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Engineering LibreTexts

3.1: The Human Population

  • Page ID
    12172
  • learning objectives

    By the end of this chapter, you will be able to:

    • State the current size of the human population.

    • Interpret age-structure diagrams.

    • Explain what the demographic transition model represents and describe the societal changes that cause the demographic transition.

    • Describe what happens to birth rates, death rates, population growth rate, and population size as a country moves through the stages of the demographic transition model.

    • Give examples of countries in the different stages of the demographic transition models and match age-structure diagrams with the stages of the demographic transition model.

    • Define life expectancy and explain how it changes as a country moves through the demographic transition model.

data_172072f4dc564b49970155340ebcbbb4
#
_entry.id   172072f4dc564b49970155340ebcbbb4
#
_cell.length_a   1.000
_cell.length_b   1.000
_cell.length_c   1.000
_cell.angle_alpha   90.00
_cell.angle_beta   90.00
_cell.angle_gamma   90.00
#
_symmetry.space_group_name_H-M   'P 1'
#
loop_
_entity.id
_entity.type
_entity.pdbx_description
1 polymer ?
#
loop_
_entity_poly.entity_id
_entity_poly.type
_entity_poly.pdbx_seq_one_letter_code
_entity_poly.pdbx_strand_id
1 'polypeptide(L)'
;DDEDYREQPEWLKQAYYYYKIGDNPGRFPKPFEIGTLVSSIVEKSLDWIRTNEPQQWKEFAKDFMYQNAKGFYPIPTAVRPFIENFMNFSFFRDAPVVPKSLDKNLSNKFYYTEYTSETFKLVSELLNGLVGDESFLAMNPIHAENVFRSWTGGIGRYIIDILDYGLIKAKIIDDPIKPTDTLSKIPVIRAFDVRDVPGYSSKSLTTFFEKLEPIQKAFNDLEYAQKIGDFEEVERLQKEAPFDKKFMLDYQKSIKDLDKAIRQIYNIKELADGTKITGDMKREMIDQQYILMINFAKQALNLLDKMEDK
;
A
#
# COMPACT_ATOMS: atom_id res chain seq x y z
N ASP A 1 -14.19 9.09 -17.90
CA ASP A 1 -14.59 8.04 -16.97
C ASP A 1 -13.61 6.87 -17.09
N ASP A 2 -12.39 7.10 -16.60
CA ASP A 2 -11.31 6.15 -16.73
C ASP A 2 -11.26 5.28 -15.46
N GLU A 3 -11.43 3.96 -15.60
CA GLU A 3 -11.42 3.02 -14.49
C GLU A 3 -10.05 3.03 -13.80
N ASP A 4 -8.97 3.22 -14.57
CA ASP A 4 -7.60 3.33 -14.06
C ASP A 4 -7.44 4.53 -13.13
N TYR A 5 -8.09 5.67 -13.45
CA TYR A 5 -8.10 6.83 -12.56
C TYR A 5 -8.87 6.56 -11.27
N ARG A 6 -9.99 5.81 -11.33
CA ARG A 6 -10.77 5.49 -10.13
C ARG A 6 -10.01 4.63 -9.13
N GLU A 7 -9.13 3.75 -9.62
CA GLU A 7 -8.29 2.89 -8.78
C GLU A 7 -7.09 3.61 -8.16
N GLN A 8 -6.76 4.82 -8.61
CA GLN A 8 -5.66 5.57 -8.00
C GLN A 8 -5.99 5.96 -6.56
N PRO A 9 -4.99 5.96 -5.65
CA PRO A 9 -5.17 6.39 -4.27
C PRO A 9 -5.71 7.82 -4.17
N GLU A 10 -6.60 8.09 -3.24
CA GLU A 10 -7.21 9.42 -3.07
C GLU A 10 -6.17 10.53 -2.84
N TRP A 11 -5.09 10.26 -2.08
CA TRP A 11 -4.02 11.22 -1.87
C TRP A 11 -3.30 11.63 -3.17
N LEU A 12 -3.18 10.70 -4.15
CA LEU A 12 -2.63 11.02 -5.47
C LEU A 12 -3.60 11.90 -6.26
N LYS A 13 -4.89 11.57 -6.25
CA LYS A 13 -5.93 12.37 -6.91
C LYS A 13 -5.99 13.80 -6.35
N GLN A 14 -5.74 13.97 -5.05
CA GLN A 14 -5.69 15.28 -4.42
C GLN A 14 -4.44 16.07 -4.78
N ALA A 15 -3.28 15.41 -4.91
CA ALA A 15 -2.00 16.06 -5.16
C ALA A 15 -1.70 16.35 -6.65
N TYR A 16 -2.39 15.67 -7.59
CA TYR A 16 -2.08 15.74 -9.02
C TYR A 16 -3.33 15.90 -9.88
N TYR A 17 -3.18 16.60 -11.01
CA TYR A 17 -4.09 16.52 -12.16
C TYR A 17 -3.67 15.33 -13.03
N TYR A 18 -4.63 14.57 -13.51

• Define fertility and explain how it changes as a country moves through the demographic transition model.

    The human population is growing rapidly. For most of human history, there were fewer than 1 billion people on the planet. During the time of the agricultural revolution, 10,000 B.C., there were only 5-10 million people on Earth - which is basically the population of New York City today. In 1800, when the Industrial Revolution began, there were approximately 1 billion people on Earth (Figure \(\PageIndex{1}\)). We’ve added 6 billion people to the human population in just a little over 200 years. This demonstrates the capacity of the human population to exhibit exponential growth (Chapter 2). What is the current human population? Use this World population clock link to determine the current human population: http://math.berkeley.edu/~galen/popclk.html

    Screenshot (26).png

    Figure \(\PageIndex{1}\): Shows the increase in human population size starting in 1750 and predicted out to 2050. The orange area represents the human population in industrialized countries and the blue/green area represents the human population in less-industrialized (developing) countries. The greatest amount of human population growth will be in less-industrialized countries.